Collective Voice responds to the Health and Social Care Committee’s report of its Drug Policy session

Collective Voice welcomes the Health and Social Care Committee’s report of its Drug Policy session. This work shines a welcome light on a sector doing its best to meet the needs of those experiencing drug problems — and frequently a whole host of other associated life and social challenges.

Funding

“Witnesses were united in ascribing the falling standards of care to falling funding.”

“We call on the Government to direct significant investment into drug treatment services as a matter of urgency.”

The report rightly positions a serious lack of funding at the heart of many of the struggles in the drug treatment and recovery sector today. £85 million of public health funding has been lost in 2019/20 alone. Within that, drug treatment has seen a 27% reduction from 2015/16 to 18/19.

It is right to suggest funding is the chief reason for the gap between our world-class evidence base and the realities on the ground of a committed local workforce doing the best for its clients at a time of immense strain. Our ex-Chair Karen Biggs (Chief Executive of Phoenix Futures) gave evidence at the session to this effect. 

Adequate, sustained funding is a necessary condition for the flourishing of the effective, evidence-based and person-centred treatment and recovery system we all want to see. More money would enable the system to support a greater number of citizens into treatment, meaningful activity and recovery.

Central oversight and scrutiny

The report suggests — as do many other commentators — that the needs of those with drug problems would be best served by the moving of drug policy ownership from the Home Office to the Department of Health and Social Care. It is absolutely right that drug dependence should be seen first as a health and social justice issue, and only second as a criminal justice one. We would welcome such a move, although the social, policy and political realities of the day mean that drug use is more than simply a problem of health.

Wherever the policy is owned, though, its success is contingent on an inter-department approach from central government which firmly grips drug treatment and recovery as the pressing issue it clearly is.

“We recommend that the Government conduct a review of the commissioning of drug treatment services to consider how they should be strengthened to enable them to co-ordinate and deliver the much-needed improvements to drug treatment services as effectively as possible.”

We welcome both the request that central government review the current funding and commissioning arrangements of drug treatment services and the suggestion of a central agency to strengthen this process.

The commissioning of treatment services is rightly identified as crucial. Local decision-makers and commissioners have not been shielded from the twin pressures of reform and funding reductions that have affected colleagues on the frontline. The vast majority continue to do an excellent and responsive job in very trying times.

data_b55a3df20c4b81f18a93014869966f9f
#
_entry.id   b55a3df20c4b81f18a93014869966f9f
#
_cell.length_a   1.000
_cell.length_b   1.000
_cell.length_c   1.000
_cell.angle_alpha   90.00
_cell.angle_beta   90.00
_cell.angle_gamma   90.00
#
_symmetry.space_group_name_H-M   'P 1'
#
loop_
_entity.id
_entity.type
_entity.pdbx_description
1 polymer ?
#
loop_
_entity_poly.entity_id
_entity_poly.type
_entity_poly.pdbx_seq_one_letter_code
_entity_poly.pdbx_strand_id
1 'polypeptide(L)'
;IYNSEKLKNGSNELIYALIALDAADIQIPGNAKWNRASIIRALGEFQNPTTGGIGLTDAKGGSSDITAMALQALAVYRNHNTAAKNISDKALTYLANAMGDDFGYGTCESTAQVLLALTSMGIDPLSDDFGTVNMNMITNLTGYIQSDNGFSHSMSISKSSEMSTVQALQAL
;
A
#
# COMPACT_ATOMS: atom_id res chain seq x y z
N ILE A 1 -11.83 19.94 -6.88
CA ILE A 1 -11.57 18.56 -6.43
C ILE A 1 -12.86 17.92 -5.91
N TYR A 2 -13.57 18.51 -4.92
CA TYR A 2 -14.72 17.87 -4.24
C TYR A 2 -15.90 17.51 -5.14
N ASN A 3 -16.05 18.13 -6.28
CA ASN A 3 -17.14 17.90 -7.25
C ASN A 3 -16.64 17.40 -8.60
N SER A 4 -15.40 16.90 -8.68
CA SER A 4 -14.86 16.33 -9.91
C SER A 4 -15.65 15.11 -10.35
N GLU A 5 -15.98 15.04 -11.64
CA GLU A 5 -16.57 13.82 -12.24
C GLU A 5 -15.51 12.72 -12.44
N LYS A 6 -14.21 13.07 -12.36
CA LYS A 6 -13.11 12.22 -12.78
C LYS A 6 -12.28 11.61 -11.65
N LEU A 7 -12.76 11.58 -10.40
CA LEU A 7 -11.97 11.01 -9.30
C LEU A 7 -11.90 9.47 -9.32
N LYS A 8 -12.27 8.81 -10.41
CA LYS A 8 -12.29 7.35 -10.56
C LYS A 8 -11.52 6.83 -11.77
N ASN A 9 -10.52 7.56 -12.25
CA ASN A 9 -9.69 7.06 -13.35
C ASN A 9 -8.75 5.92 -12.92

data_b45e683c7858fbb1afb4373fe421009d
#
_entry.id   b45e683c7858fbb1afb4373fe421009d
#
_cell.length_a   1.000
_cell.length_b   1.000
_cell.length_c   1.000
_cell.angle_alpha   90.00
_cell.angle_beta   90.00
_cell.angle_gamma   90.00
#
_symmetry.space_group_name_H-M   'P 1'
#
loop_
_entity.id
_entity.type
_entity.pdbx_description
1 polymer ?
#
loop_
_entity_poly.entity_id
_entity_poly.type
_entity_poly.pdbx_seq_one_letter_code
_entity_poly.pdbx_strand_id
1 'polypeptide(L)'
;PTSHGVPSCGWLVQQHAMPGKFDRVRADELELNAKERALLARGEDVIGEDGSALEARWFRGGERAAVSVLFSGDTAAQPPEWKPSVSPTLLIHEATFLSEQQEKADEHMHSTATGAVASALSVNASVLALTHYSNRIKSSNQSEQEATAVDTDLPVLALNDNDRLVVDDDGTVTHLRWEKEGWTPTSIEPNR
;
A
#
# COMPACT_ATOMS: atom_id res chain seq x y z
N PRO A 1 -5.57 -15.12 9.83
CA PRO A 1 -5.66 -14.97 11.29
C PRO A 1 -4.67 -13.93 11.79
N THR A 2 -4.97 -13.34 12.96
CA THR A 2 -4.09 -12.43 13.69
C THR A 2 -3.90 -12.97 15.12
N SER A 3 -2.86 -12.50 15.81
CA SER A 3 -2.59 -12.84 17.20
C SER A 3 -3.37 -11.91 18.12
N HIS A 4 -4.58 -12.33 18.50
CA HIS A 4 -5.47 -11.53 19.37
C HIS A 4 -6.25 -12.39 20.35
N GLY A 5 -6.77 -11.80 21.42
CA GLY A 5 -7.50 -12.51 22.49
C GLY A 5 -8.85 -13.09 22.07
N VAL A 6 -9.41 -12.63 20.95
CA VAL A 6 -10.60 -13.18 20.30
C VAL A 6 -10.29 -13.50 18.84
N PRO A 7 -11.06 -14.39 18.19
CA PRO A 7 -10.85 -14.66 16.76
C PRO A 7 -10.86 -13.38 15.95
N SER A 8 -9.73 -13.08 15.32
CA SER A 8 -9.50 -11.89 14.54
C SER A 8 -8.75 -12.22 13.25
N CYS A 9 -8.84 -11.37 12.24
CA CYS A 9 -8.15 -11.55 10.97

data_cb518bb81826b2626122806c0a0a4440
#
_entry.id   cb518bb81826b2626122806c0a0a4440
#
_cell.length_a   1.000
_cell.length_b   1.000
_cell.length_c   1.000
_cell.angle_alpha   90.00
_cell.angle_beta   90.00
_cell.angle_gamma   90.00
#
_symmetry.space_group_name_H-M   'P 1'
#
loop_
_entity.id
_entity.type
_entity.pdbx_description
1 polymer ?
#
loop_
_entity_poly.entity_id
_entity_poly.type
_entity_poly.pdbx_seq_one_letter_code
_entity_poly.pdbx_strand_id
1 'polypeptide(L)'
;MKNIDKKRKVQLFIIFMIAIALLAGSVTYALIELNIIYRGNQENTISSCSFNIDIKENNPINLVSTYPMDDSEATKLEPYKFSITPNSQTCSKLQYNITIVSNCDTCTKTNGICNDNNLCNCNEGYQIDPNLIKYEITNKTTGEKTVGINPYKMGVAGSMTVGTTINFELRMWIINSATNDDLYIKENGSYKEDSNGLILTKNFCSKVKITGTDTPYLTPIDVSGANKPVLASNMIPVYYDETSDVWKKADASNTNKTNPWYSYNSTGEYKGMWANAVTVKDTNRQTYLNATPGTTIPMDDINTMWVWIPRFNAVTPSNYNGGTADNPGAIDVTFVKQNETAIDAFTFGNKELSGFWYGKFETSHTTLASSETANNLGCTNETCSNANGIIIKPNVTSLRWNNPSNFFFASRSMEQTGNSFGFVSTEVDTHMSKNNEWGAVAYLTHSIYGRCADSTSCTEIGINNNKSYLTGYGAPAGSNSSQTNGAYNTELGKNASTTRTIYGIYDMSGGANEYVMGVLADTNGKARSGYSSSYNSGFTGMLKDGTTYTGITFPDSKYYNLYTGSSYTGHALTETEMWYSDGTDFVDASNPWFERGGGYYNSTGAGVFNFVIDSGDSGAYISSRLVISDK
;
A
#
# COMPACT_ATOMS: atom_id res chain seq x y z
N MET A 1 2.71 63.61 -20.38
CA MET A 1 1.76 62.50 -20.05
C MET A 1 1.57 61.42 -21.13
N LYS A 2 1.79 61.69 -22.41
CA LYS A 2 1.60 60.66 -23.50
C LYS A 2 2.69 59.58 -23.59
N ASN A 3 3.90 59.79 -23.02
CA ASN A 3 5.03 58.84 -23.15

Lastly, we would point to the excellent work done by the Advisory Council on the Misuse of Drugs’ Recovery Committee in 2017 which produced a fairly exhaustive report on this matter.

A healthy system

“There needs to be a radical upgrade in treatment and holistic care for those who are dependent on drugs and this should begin without delay.” Dr Sarah Wollaston MP, Chair of the Health and Social Care Committee

A healthy system is one populated by a skilled workforce of empathic practitioners effective in building the therapeutic alliance and dipping into the intervention toolbox to flexibly adapt to the needs and wishes of their clients. The report identifies a ‘crisis in the [clinical] drug treatment workforce’. Collective Voice believes workforce issues are not limited to medical staff but extend to all of those working hard to make a difference. Skilled and passionate people are feeling fed up after years of insecurity, anxiety and year-on-year cuts. They need stability and support and we welcome recognition of this.

The other quality of a health system is its ability to meet the people it supports ‘where they are’. An ambition for recovery and a dedication to harm reduction services are not mutually exclusive, rather essential characteristics of an effective and compassionate system. It is all of our jobs to support people to become well and give them hope. We are therefore supportive of any evidence-based harm reduction measures which achieve this — but would stress that they must exist within the context of the healthy system outlined above. The most effective harm reduction measures of all are national and local political leadership, sustained funding, effective local partnership and the delivery of high quality evidence-based treatment.

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